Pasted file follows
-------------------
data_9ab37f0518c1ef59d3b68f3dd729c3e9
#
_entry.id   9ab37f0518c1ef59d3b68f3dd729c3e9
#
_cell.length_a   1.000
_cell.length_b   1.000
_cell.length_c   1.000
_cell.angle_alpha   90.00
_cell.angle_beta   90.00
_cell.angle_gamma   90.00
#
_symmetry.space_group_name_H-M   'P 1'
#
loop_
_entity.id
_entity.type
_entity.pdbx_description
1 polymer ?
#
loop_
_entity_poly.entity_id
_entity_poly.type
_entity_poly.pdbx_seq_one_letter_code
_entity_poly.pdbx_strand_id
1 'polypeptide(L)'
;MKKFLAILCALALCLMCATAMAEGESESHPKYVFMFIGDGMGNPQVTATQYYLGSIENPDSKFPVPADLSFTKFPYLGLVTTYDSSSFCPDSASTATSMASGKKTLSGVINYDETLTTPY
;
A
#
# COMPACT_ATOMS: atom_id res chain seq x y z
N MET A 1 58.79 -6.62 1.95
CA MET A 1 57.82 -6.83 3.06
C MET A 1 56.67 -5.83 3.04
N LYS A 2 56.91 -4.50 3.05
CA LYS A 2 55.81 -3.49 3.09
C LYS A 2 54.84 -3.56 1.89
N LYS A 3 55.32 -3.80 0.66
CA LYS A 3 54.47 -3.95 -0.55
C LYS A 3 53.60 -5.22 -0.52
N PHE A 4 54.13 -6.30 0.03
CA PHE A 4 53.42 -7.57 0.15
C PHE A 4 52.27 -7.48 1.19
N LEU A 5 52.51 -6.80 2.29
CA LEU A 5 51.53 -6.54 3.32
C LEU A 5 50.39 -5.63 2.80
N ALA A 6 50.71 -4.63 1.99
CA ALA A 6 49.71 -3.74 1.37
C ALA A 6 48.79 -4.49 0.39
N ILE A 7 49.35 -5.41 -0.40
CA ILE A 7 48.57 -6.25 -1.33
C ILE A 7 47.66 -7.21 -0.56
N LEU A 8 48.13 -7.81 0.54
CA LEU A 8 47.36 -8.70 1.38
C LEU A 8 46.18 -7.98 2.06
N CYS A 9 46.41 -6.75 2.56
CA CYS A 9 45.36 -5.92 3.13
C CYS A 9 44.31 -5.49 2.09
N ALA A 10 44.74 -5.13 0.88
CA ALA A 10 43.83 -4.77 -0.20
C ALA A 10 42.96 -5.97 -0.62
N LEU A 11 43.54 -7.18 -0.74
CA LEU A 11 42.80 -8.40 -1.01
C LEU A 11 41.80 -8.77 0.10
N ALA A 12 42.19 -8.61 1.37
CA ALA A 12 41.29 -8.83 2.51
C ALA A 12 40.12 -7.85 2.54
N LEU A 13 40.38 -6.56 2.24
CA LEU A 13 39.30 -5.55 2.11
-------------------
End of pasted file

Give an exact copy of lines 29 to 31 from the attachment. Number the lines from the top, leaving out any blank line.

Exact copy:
#
# COMPACT_ATOMS: atom_id res chain seq x y z
N MET A 1 58.79 -6.62 1.95